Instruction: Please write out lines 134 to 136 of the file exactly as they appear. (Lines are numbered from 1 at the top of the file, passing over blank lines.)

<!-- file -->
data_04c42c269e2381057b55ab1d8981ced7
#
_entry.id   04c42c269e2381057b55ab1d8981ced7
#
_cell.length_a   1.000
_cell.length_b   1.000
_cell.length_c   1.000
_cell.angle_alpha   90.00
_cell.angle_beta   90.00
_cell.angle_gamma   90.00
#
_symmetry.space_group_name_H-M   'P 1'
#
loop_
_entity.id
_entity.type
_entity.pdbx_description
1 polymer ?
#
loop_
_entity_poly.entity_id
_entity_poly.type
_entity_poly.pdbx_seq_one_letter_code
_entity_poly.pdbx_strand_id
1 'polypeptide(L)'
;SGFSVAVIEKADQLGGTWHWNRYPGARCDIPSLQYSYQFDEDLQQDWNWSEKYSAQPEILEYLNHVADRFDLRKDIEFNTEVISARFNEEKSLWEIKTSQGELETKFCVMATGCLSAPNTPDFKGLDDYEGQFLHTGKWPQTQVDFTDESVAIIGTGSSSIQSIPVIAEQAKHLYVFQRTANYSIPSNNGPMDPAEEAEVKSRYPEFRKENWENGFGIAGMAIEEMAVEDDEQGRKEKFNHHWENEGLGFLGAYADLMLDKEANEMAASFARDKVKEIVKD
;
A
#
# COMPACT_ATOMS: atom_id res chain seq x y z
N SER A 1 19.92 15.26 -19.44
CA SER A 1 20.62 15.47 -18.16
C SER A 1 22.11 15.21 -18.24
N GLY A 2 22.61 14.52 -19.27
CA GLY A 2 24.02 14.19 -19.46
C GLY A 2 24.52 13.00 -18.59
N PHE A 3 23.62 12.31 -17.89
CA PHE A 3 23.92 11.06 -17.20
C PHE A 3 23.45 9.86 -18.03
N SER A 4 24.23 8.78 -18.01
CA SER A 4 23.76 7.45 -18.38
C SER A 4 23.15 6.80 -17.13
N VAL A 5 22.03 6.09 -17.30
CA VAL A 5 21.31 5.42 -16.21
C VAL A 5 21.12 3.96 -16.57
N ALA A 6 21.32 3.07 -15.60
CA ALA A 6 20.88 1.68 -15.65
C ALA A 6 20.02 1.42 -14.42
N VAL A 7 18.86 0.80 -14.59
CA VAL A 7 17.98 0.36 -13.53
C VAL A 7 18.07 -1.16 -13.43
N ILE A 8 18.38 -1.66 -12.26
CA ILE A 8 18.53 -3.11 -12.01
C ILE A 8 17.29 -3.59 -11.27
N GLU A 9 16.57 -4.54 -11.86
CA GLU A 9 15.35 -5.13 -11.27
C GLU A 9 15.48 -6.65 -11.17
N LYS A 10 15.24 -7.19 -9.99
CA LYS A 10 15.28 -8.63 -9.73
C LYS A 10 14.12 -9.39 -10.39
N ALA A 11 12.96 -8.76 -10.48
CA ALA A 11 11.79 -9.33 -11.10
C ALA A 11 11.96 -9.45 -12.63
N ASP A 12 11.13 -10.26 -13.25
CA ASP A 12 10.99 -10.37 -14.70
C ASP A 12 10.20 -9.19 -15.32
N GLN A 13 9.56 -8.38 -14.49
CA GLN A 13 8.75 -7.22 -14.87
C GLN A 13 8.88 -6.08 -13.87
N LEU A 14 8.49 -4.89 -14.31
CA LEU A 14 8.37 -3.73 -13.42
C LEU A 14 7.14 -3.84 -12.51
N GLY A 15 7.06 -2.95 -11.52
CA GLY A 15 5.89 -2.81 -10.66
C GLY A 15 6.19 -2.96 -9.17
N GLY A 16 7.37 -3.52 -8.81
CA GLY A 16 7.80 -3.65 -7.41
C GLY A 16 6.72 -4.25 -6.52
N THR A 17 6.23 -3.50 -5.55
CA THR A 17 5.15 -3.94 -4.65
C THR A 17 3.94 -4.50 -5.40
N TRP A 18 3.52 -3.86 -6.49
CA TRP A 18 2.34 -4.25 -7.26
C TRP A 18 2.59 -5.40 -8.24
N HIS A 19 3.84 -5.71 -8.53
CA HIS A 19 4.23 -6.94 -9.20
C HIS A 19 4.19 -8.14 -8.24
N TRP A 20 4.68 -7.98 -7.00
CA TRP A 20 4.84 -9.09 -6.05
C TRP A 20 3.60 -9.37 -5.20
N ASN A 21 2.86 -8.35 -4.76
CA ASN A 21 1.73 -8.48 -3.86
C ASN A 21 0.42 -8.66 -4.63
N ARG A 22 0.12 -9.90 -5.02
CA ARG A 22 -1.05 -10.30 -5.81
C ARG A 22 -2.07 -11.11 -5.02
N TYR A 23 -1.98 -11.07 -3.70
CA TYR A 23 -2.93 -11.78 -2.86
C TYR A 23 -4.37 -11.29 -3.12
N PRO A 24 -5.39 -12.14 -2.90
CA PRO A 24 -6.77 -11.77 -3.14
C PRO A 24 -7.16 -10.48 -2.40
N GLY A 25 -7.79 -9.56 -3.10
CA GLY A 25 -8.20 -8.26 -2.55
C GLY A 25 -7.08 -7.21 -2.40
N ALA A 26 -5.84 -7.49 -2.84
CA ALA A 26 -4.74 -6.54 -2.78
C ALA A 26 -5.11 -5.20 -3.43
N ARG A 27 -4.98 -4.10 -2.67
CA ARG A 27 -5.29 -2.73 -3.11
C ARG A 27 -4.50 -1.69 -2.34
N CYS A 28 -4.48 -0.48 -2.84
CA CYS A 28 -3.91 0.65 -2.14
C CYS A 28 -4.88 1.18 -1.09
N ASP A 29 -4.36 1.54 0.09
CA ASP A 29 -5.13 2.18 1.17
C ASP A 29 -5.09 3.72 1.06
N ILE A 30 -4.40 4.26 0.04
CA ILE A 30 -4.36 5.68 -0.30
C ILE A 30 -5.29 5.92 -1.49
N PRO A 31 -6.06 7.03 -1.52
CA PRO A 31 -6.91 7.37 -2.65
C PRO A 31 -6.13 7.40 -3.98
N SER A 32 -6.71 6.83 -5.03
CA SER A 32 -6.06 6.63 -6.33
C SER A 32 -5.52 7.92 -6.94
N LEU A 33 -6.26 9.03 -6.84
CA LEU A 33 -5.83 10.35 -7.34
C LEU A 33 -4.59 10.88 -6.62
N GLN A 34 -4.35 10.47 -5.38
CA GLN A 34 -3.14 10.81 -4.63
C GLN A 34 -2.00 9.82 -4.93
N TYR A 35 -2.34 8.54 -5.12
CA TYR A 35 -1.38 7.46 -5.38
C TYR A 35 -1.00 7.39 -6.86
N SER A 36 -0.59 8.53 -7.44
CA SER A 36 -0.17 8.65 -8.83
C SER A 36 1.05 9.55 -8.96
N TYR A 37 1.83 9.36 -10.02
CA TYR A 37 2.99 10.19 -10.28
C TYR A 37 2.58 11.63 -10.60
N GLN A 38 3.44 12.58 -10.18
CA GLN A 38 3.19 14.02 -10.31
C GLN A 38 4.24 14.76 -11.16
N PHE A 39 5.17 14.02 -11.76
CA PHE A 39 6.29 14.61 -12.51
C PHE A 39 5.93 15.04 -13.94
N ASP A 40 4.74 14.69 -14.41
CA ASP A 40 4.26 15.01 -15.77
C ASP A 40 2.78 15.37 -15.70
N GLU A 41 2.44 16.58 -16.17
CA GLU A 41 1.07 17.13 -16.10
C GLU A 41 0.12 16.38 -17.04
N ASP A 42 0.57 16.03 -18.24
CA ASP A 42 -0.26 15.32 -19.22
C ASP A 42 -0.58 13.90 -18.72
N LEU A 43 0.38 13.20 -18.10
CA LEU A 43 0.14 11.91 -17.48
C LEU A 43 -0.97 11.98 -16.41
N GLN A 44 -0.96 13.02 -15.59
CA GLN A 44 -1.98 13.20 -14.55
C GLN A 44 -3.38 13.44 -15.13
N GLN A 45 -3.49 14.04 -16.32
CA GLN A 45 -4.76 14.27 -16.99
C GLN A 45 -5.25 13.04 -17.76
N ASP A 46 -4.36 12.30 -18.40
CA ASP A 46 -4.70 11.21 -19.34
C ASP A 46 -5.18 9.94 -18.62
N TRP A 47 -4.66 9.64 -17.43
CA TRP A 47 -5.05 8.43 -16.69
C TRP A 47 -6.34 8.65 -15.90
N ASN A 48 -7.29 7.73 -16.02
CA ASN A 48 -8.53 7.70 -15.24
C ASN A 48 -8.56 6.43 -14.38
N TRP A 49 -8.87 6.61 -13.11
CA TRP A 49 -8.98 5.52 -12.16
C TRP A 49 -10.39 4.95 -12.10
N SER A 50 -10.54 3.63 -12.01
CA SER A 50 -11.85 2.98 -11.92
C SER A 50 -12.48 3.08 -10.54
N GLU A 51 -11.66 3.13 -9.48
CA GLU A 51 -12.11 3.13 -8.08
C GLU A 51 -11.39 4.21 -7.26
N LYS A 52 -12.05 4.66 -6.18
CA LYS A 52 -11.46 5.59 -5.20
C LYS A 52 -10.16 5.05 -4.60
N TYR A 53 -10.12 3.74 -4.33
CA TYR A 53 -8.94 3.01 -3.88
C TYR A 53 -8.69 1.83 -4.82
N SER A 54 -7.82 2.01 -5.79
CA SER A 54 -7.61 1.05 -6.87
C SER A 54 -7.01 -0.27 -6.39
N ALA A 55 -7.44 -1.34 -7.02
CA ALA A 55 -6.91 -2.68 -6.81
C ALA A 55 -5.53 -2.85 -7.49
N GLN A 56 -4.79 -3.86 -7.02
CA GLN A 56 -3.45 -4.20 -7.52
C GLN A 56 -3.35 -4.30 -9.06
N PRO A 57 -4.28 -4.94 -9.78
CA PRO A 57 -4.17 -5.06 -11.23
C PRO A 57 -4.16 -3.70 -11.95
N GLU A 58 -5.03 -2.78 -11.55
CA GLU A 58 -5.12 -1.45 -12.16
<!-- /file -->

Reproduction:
CA TYR A 35 -1.38 7.46 -5.38
C TYR A 35 -1.00 7.39 -6.86
N SER A 36 -0.59 8.53 -7.44